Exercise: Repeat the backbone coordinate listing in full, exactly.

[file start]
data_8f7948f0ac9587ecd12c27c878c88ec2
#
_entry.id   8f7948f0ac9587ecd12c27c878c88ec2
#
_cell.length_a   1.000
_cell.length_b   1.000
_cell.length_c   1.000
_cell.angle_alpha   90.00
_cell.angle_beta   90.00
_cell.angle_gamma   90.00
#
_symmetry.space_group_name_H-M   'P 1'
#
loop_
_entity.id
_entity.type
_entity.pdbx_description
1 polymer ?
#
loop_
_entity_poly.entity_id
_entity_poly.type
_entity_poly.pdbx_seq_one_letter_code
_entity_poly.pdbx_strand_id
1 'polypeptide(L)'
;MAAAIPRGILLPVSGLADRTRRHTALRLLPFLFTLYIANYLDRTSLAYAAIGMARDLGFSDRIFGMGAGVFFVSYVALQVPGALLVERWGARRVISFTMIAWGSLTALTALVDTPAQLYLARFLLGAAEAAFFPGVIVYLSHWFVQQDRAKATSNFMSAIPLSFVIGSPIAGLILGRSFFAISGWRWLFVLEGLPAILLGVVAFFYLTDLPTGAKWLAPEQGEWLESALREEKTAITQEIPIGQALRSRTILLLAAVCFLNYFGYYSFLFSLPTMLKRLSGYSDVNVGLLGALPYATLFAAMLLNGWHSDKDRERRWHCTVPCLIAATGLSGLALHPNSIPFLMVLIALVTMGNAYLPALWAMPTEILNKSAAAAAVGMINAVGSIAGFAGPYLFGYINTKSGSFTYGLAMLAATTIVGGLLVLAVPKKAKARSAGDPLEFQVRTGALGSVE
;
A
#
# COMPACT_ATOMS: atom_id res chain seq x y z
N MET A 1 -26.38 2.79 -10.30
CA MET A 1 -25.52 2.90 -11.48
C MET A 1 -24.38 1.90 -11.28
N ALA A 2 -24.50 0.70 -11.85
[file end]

data_8f7948f0ac9587ecd12c27c878c88ec2
#
_entry.id   8f7948f0ac9587ecd12c27c878c88ec2
#
_cell.length_a   1.000
_cell.length_b   1.000
_cell.length_c   1.000
_cell.angle_alpha   90.00
_cell.angle_beta   90.00
_cell.angle_gamma   90.00
#
_symmetry.space_group_name_H-M   'P 1'
#
loop_
_entity.id
_entity.type
_entity.pdbx_description
1 polymer ?
#
loop_
_entity_poly.entity_id
_entity_poly.type
_entity_poly.pdbx_seq_one_letter_code
_entity_poly.pdbx_strand_id
1 'polypeptide(L)'
;MAAAIPRGILLPVSGLADRTRRHTALRLLPFLFTLYIANYLDRTSLAYAAIGMARDLGFSDRIFGMGAGVFFVSYVALQVPGALLVERWGARRVISFTMIAWGSLTALTALVDTPAQLYLARFLLGAAEAAFFPGVIVYLSHWFVQQDRAKATSNFMSAIPLSFVIGSPIAGLILGRSFFAISGWRWLFVLEGLPAILLGVVAFFYLTDLPTGAKWLAPEQGEWLESALREEKTAITQEIPIGQALRSRTILLLAAVCFLNYFGYYSFLFSLPTMLKRLSGYSDVNVGLLGALPYATLFAAMLLNGWHSDKDRERRWHCTVPCLIAATGLSGLALHPNSIPFLMVLIALVTMGNAYLPALWAMPTEILNKSAAAAAVGMINAVGSIAGFAGPYLFGYINTKSGSFTYGLAMLAATTIVGGLLVLAVPKKAKARSAGDPLEFQVRTGALGSVE
;
A
#
# COMPACT_ATOMS: atom_id res chain seq x y z
N MET A 1 -26.38 2.79 -10.30
CA MET A 1 -25.52 2.90 -11.48
C MET A 1 -24.38 1.90 -11.28
N ALA A 2 -24.50 0.70 -11.85